Electronic waste recycling is still the new kid on the block in the eco-friendly world. While ewaste continues to be the fastest-growing category of waste globally, very few governments have stepped in to make specific laws and rules based around enforcing standards when it comes to its disposal. The state of South Carolina made dumping those old or outdated electronics into landfills illegal a few years ago, and other states (and the federal government) have begun to pass legislation aimed at regulating electronic waste as well. While this new awareness has led to greater recycling rates, regulations haven’t been able to keep up.
Many different certifications have sprung up, from the well-known R2 certification, to the e-Steward certification which is based around banning the export of electronic waste to developing countries. As the ewaste recycling industry continues to grow, the question we hear all the time is…
Do Ewaste Certifications Matter?
Unfortunately, the answer isn’t as easy as yes or no. One of the biggest problems with these certifications is simply that all of them are voluntary and often contain very little in the way of enforcement. While some federal legislation has been passed, currently there is no specific federal certification an ewaste recycler can apply for and earn. The R2 certification, specifically, has been criticized for loopholes that would essentially allow a business to retain certification even without having to follow R2’s standards, while the e-Steward certification has been labeled impractical by many in the industry.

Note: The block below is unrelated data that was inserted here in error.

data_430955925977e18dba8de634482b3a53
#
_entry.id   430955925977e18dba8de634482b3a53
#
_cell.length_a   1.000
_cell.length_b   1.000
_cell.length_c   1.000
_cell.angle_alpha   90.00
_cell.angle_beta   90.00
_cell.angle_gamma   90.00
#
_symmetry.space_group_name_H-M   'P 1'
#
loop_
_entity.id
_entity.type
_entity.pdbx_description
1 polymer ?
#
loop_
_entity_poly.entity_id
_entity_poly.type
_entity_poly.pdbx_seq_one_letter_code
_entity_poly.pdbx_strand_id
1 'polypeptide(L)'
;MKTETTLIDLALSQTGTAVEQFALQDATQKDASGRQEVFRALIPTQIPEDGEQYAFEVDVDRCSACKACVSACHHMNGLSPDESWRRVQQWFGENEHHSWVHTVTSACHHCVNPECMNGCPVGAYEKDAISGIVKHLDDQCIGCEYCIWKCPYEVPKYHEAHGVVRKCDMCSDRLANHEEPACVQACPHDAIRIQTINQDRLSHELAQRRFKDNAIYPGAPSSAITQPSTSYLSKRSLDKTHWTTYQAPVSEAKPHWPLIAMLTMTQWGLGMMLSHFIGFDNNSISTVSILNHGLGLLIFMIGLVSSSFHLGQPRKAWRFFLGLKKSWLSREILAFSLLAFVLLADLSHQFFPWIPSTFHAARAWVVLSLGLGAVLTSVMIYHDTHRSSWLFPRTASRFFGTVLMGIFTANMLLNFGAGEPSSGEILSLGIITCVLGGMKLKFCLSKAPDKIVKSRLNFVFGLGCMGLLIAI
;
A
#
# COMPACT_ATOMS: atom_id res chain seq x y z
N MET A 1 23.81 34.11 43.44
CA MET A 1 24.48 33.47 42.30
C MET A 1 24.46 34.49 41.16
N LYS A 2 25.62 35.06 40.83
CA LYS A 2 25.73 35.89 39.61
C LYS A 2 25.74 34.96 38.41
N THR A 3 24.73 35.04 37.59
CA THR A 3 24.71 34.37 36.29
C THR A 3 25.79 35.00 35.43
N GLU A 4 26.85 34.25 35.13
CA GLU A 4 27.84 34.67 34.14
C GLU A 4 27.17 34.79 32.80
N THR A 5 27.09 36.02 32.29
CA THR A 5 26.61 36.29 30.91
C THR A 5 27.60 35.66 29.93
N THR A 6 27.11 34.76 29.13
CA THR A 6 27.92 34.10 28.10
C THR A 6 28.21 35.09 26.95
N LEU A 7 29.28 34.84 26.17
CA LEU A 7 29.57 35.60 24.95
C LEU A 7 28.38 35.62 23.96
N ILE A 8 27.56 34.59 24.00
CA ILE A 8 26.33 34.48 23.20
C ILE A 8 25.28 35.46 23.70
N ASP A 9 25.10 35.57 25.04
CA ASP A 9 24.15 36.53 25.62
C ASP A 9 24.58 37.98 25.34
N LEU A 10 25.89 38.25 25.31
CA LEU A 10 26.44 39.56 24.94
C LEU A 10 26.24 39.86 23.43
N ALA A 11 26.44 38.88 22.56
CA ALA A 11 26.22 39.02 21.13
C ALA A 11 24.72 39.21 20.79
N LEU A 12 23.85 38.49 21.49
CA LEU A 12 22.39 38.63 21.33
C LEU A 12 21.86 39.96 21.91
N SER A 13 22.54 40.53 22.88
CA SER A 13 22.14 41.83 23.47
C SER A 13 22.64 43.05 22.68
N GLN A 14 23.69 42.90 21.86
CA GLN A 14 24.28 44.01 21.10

The certifications do matter, however, primarily because they show that those involved in the business of safely and legally recycling electronic waste are working hard to maintain accountability to themselves and to other businesses within their industry. The R2 and e-Steward certifications both show promise, but until there is better enforcement, they’ll continue attracting criticism.
Our business has chosen to focus on becoming certified with the National Association for Information Destruction (NAID). While it is not an “ewaste recycling” specific certification, it maintains rigorous ethics and regulations for its members when it comes to the security of their information destruction and disposal. NAID prides itself on performing random inspections to enforce their membership standards. Our data destruction, set to meet Department of Defense standards for security, more than meets NAID’s qualifications.
When looking for a partner for electronic waste recycling, you want to know that you’re working with a company that is ethical, truthful, and honest in its dealings every step of the way. Electronic Asset Recycling will never offload ewaste by shipping it off to undeveloped nations, and we have dedicated employees ensuring that your information remains secure. We even provide hard drive shredding for truly total data destruction. Interested in finding out more about how to recycle your old, outdated electronics safely and legally? We’d love to hear from you! Give us a call at (800) 746-1823 or contact us online torequest a pickup.